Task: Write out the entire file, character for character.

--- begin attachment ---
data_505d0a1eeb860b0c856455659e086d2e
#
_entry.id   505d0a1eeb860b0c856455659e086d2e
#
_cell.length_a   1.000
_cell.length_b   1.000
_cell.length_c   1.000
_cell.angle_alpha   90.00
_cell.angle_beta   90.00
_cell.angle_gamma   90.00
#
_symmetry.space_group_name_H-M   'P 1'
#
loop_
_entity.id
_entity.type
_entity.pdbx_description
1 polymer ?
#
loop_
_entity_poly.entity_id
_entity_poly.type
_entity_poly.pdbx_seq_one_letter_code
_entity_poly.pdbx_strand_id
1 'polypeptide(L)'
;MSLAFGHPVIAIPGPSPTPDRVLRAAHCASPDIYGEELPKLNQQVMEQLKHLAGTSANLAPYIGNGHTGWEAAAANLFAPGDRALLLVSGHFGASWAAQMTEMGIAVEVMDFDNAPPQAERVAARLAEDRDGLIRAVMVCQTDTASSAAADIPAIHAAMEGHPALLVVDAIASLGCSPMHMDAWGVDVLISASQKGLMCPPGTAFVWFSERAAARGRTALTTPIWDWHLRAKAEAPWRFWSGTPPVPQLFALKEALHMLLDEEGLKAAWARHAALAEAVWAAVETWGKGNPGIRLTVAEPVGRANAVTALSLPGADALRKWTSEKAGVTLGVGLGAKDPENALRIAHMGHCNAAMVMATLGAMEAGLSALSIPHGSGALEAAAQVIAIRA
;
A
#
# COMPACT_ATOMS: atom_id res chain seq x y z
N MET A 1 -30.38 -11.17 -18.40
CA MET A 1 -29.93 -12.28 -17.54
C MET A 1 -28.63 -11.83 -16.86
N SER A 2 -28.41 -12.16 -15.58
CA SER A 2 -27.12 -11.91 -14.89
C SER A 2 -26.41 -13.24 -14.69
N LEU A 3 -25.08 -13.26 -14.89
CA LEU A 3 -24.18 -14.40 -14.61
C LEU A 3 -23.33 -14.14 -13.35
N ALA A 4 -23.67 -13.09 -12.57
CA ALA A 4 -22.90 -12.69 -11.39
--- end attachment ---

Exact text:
data_505d0a1eeb860b0c856455659e086d2e
#
_entry.id   505d0a1eeb860b0c856455659e086d2e
#
_cell.length_a   1.000
_cell.length_b   1.000
_cell.length_c   1.000
_cell.angle_alpha   90.00
_cell.angle_beta   90.00
_cell.angle_gamma   90.00
#
_symmetry.space_group_name_H-M   'P 1'
#
loop_
_entity.id
_entity.type
_entity.pdbx_description
1 polymer ?
#
loop_
_entity_poly.entity_id
_entity_poly.type
_entity_poly.pdbx_seq_one_letter_code
_entity_poly.pdbx_strand_id
1 'polypeptide(L)'
;MSLAFGHPVIAIPGPSPTPDRVLRAAHCASPDIYGEELPKLNQQVMEQLKHLAGTSANLAPYIGNGHTGWEAAAANLFAPGDRALLLVSGHFGASWAAQMTEMGIAVEVMDFDNAPPQAERVAARLAEDRDGLIRAVMVCQTDTASSAAADIPAIHAAMEGHPALLVVDAIASLGCSPMHMDAWGVDVLISASQKGLMCPPGTAFVWFSERAAARGRTALTTPIWDWHLRAKAEAPWRFWSGTPPVPQLFALKEALHMLLDEEGLKAAWARHAALAEAVWAAVETWGKGNPGIRLTVAEPVGRANAVTALSLPGADALRKWTSEKAGVTLGVGLGAKDPENALRIAHMGHCNAAMVMATLGAMEAGLSALSIPHGSGALEAAAQVIAIRA
;
A
#
# COMPACT_ATOMS: atom_id res chain seq x y z
N MET A 1 -30.38 -11.17 -18.40
CA MET A 1 -29.93 -12.28 -17.54
C MET A 1 -28.63 -11.83 -16.86
N SER A 2 -28.41 -12.16 -15.58
CA SER A 2 -27.12 -11.91 -14.89
C SER A 2 -26.41 -13.24 -14.69
N LEU A 3 -25.08 -13.26 -14.89
CA LEU A 3 -24.18 -14.40 -14.61
C LEU A 3 -23.33 -14.14 -13.35
N ALA A 4 -23.67 -13.09 -12.57
CA ALA A 4 -22.90 -12.69 -11.39